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Economic Transformation, Population Growth, and the Long-Run World Income Distribution

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  • Marcos Chamon
  • Michael Kremer

Abstract

This paper considers the long-run evolution of the world economy in a model where countries'' opportunities to develop depend on their trade with advanced economies. As developing countries become advanced, they further improve trade opportunities for the remaining developing countries. Whether or not the world economy converges to widespread prosperity depends on the population growth differential between developing and advanced economies, the rate at which countries develop, and potentially on initial conditions. A calibration using historical data suggests that the long-run prospects for lagging developing regions, such as Africa, likely hinge on the sufficiently rapid development of China and India.

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Bibliographic Info

Paper provided by International Monetary Fund in its series IMF Working Papers with number 06/21.

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Length: 20
Date of creation: 01 Jan 2006
Date of revision:
Handle: RePEc:imf:imfwpa:06/21

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Keywords: Economic growth; Economic models; Income distribution; world economy; population growth; world population; population growth rates; natural population growth; demographic trends; demographic changes; political economy; export opportunities; total population; terms of trade; transactions costs; demographic transition; intermediate goods; unit of labor; international trade; trade liberalization; demographic trend; export markets; competitive pressure; open economies; high fertility; world growth; trade integration; lower fertility; transport costs; average trade; intermediate inputs; economic cooperation;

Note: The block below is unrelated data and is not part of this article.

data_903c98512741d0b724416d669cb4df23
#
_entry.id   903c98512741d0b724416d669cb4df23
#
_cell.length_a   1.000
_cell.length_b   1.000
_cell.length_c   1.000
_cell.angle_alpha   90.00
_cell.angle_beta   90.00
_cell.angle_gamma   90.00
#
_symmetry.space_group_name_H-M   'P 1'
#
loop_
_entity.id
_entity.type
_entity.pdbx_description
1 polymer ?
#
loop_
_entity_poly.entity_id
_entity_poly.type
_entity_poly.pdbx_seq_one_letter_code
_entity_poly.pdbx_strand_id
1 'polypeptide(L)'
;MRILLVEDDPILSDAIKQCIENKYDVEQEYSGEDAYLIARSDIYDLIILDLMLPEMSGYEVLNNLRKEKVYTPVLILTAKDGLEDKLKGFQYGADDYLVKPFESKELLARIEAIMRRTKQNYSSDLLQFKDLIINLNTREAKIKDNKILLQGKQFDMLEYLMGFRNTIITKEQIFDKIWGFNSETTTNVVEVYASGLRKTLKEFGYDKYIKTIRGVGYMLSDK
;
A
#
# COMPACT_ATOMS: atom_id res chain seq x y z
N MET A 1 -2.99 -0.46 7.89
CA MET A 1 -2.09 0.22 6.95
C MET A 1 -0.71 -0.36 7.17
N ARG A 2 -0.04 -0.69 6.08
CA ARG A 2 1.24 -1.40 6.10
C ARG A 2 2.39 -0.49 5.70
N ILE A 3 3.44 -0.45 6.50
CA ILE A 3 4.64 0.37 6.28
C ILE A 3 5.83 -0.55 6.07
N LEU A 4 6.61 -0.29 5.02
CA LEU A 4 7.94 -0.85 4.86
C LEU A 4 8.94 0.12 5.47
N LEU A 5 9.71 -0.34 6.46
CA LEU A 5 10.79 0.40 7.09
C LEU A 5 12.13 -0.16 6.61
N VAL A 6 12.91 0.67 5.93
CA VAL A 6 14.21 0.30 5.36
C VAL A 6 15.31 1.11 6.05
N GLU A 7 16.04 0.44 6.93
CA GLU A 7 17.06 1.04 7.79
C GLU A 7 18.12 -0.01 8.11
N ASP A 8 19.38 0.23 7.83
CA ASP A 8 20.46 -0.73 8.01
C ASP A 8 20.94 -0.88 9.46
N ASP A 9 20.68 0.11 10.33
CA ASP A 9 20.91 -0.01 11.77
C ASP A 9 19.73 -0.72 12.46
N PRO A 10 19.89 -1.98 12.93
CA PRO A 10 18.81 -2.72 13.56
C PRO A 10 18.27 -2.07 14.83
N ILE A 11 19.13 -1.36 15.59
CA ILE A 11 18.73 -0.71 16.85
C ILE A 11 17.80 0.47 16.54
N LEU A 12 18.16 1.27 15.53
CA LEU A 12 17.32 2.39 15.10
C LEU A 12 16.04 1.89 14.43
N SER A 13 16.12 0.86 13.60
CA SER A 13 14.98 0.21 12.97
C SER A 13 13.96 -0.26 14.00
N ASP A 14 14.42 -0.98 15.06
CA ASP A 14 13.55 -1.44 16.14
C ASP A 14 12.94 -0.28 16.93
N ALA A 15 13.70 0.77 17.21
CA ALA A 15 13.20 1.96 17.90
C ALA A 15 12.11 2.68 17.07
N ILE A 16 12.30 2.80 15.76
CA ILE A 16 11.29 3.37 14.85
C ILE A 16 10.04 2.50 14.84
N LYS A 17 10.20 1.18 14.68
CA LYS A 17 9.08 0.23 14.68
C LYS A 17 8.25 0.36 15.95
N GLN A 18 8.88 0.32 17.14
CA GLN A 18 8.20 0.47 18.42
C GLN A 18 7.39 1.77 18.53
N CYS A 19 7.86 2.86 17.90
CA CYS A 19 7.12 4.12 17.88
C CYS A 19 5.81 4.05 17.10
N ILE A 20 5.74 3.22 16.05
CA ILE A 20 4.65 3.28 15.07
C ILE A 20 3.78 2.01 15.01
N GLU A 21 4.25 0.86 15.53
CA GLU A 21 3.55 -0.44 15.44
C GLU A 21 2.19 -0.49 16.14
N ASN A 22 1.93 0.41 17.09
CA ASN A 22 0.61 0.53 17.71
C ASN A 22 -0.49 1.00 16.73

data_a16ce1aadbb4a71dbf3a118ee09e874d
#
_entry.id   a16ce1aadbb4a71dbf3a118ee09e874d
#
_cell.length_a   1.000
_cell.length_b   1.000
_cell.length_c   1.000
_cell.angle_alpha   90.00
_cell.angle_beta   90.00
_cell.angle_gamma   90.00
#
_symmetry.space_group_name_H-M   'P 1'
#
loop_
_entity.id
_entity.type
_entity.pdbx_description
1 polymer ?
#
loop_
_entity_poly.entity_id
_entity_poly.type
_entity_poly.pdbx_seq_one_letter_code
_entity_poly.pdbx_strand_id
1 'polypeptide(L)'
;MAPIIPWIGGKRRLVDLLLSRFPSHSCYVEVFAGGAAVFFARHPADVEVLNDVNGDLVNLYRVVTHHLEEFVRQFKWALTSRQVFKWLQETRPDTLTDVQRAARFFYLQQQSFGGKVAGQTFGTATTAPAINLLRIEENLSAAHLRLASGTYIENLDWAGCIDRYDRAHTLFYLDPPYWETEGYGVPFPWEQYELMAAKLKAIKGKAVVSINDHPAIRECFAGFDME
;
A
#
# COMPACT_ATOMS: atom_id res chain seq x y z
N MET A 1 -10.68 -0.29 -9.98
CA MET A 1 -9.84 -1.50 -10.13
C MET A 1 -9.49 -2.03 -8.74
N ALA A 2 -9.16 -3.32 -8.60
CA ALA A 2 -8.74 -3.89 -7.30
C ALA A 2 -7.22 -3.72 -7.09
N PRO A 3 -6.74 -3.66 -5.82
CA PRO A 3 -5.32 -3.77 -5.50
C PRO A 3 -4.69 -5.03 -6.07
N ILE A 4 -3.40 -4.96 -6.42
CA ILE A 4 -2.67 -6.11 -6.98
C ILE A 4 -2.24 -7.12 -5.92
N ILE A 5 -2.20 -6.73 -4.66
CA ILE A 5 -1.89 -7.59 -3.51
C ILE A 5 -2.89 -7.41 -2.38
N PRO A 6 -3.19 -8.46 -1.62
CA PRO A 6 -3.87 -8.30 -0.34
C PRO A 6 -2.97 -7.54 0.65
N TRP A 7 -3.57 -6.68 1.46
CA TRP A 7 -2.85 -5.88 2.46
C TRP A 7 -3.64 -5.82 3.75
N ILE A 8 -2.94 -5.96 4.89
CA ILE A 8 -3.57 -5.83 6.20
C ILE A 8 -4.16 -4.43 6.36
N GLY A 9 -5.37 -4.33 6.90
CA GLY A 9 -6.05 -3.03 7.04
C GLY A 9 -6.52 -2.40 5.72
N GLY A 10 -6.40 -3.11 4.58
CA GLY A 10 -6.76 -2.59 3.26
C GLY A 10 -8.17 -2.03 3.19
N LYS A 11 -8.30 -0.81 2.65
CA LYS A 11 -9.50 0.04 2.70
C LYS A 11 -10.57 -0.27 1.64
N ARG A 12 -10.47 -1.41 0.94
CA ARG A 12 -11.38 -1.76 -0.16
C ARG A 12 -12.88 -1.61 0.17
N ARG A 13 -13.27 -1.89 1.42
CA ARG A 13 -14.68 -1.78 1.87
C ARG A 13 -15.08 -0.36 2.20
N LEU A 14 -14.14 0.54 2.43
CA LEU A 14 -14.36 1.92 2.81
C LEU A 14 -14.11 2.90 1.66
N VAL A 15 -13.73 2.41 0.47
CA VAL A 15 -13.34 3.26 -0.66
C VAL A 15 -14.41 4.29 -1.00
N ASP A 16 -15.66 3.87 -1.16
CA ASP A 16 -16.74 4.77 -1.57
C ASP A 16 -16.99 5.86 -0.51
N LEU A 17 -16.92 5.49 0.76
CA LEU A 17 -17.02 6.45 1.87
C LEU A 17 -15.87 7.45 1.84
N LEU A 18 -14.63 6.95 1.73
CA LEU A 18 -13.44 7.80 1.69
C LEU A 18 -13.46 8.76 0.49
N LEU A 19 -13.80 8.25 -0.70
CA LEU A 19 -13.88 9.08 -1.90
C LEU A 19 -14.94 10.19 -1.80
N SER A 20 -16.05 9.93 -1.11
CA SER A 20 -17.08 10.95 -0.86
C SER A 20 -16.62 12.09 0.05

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Citations

Blog mentions

As found by EconAcademics.org, the blog aggregator for Economics research:
  1. The Renminbi and Poor-Country Growth
    by Shifting Wealth in ShiftingWealth on 2011-12-02 09:41:00
  2. The world now grows in Fosbury style
    by Shifting Wealth in ShiftingWealth on 2011-04-05 09:59:00
  3. Toward Shifting Wealth Phase II
    by Shifting Wealth in ShiftingWealth on 2012-08-10 14:06:00
Citations are extracted by the CitEc Project, subscribe to its RSS feed for this item.
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Cited by:
  1. Luis Carvalho & Aurora A.C. Teixeira, 2011. "Where are the poor in International Economics?," FEP Working Papers, Universidade do Porto, Faculdade de Economia do Porto 425, Universidade do Porto, Faculdade de Economia do Porto.
  2. Ou, Xunmin & Xiaoyu, Yan & Zhang, Xiliang, 2011. "Life-cycle energy consumption and greenhouse gas emissions for electricity generation and supply in China," Applied Energy, Elsevier, Elsevier, vol. 88(1), pages 289-297, January.
  3. Sharma, Susan Sunila, 2011. "Determinants of carbon dioxide emissions: Empirical evidence from 69 countries," Applied Energy, Elsevier, Elsevier, vol. 88(1), pages 376-382, January.
  4. Hiroaki Sasaki, 2013. "Positive and Negative Population Growth and Long-Run Trade Patterns: A Non-Scale Growth Model," Discussion papers, Graduate School of Economics Project Center, Kyoto University e-13-004, Graduate School of Economics Project Center, Kyoto University.
  5. Mario Coccia, 2013. "Population and technological innovation: the optimal interaction across modern countries," CERIS Working Paper, Institute for Economic Research on Firms and Growth - Moncalieri (TO) 201307, Institute for Economic Research on Firms and Growth - Moncalieri (TO).

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